The definition of teacup is pretty loose. Essentially, Perry says, any "exceptionally small" dog falls under that umbrella.
No specific breed is a teacup by default. That leaves unscrupulous breeders to devise new and brutal ways to shrink an already small breed like a Chihuahua or Yorkshire terrier into something new and terrible.
Aside from Paris Hilton's dubious menagerie - she says she has 35 pets - teacups are also frequently seen at shelters.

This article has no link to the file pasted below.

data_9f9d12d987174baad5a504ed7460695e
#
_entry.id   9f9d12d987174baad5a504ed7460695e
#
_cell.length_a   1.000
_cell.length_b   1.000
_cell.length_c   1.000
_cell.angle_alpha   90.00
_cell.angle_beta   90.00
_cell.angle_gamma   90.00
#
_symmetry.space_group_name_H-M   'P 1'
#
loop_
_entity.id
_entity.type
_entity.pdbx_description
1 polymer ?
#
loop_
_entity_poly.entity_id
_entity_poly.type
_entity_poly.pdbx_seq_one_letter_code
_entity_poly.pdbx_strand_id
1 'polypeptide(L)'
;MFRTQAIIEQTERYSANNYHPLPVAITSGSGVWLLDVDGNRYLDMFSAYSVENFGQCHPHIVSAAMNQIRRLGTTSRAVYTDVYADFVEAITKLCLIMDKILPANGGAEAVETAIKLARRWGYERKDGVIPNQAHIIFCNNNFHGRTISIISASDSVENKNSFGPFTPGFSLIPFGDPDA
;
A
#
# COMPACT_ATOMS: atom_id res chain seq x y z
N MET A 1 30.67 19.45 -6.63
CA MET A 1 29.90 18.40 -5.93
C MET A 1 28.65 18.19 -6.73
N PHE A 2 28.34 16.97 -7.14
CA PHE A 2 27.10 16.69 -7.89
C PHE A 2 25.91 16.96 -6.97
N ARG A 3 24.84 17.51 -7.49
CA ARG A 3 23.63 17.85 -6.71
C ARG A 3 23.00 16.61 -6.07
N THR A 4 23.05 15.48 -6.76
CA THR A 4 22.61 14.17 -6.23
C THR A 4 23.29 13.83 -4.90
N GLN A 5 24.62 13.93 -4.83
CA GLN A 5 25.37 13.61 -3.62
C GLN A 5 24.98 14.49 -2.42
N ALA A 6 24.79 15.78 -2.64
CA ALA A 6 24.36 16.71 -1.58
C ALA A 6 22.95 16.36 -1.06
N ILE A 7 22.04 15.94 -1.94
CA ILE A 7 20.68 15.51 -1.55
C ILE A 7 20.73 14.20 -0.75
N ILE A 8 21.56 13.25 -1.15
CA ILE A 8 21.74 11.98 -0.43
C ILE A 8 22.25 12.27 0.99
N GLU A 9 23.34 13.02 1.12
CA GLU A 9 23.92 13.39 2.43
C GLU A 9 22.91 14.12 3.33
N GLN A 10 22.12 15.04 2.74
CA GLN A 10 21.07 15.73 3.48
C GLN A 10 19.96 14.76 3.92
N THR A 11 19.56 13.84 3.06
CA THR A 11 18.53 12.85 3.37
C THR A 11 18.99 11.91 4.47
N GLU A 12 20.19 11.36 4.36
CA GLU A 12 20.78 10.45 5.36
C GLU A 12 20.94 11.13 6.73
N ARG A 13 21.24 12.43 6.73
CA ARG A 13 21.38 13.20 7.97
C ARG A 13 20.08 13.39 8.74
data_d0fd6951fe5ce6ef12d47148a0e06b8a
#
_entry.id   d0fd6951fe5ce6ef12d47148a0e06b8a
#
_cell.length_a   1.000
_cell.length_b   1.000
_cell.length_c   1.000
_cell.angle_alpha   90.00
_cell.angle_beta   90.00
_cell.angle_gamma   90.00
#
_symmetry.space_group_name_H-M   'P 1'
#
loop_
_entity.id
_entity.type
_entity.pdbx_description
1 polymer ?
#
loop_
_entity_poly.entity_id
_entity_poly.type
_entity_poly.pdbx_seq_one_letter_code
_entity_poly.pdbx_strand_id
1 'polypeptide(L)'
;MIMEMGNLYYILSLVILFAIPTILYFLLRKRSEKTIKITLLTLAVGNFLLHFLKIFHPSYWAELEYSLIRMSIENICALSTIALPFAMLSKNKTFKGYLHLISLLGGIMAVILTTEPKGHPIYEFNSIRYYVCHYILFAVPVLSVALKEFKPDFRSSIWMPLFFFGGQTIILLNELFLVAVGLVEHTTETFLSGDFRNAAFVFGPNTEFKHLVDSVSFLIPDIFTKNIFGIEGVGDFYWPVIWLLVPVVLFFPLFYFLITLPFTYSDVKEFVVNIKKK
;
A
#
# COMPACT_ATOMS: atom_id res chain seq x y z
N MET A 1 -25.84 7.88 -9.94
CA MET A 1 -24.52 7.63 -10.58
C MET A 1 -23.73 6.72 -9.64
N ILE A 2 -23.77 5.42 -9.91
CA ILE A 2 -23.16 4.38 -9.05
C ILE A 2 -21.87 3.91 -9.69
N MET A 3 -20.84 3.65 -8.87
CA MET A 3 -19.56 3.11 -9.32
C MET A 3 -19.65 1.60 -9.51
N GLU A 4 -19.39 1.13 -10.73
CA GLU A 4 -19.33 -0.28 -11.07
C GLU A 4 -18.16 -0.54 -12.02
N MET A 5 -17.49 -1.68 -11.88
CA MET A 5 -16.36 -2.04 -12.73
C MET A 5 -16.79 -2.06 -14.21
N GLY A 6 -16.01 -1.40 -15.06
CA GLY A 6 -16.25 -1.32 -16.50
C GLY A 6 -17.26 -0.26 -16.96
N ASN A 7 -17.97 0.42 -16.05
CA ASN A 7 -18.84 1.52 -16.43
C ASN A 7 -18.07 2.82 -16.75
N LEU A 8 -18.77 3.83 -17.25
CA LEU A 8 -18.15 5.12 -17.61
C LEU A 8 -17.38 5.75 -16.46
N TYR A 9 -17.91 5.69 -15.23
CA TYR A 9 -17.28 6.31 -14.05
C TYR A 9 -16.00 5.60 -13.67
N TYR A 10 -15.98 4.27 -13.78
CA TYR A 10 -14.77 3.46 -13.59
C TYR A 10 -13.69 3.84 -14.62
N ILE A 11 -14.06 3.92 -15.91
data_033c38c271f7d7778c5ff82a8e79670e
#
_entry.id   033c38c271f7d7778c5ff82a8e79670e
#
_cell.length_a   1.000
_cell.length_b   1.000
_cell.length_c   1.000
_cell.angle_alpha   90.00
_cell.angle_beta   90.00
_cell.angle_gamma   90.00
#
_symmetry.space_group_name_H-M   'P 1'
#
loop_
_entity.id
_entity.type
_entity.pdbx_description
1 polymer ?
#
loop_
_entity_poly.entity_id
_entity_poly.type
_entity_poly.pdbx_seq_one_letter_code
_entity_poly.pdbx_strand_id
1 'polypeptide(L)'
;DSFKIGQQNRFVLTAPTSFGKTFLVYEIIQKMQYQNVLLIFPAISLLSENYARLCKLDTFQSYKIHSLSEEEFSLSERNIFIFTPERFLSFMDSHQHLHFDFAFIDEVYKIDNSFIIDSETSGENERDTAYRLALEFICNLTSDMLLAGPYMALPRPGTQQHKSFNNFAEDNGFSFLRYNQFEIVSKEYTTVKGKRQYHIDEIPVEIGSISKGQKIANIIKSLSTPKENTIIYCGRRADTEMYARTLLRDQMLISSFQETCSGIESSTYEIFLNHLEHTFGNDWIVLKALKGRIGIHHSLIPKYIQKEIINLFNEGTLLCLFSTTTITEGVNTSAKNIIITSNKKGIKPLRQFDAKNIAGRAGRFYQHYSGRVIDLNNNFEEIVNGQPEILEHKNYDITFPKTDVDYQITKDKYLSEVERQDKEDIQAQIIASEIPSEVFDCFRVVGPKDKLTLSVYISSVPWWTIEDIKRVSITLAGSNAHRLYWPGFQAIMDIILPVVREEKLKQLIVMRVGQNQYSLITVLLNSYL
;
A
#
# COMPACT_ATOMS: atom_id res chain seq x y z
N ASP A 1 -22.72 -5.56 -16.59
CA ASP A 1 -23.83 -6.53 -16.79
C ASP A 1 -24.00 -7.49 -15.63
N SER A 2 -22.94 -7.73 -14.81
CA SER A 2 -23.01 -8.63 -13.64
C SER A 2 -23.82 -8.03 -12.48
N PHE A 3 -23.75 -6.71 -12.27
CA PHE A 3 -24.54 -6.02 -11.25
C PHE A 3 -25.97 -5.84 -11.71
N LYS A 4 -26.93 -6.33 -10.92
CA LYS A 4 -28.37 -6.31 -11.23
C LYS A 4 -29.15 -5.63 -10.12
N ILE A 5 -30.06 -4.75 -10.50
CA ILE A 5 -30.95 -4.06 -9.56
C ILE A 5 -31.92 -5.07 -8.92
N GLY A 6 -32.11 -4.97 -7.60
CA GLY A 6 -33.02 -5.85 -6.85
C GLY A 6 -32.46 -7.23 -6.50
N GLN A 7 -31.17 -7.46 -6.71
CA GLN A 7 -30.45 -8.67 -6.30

Shelters like East Valley, where Perry often sees teacup dogs brought in.
People will return them and say, "I can't do anything with them."
As though they're expecting teacups to be like, well, dogs.
Trouble is, these pint-sized pooches are not Swiss watches. They're not ingeniously designed micro-marvels. Physiologically, tiny breeds take a licking - Perry cites tiny bones that scarcely develop, precious little exercise, overworked organs - and more often than not, they don't keep on ticking.
"They have tiny little hearts," Perry says. "And tiny little lungs. They don't last as long."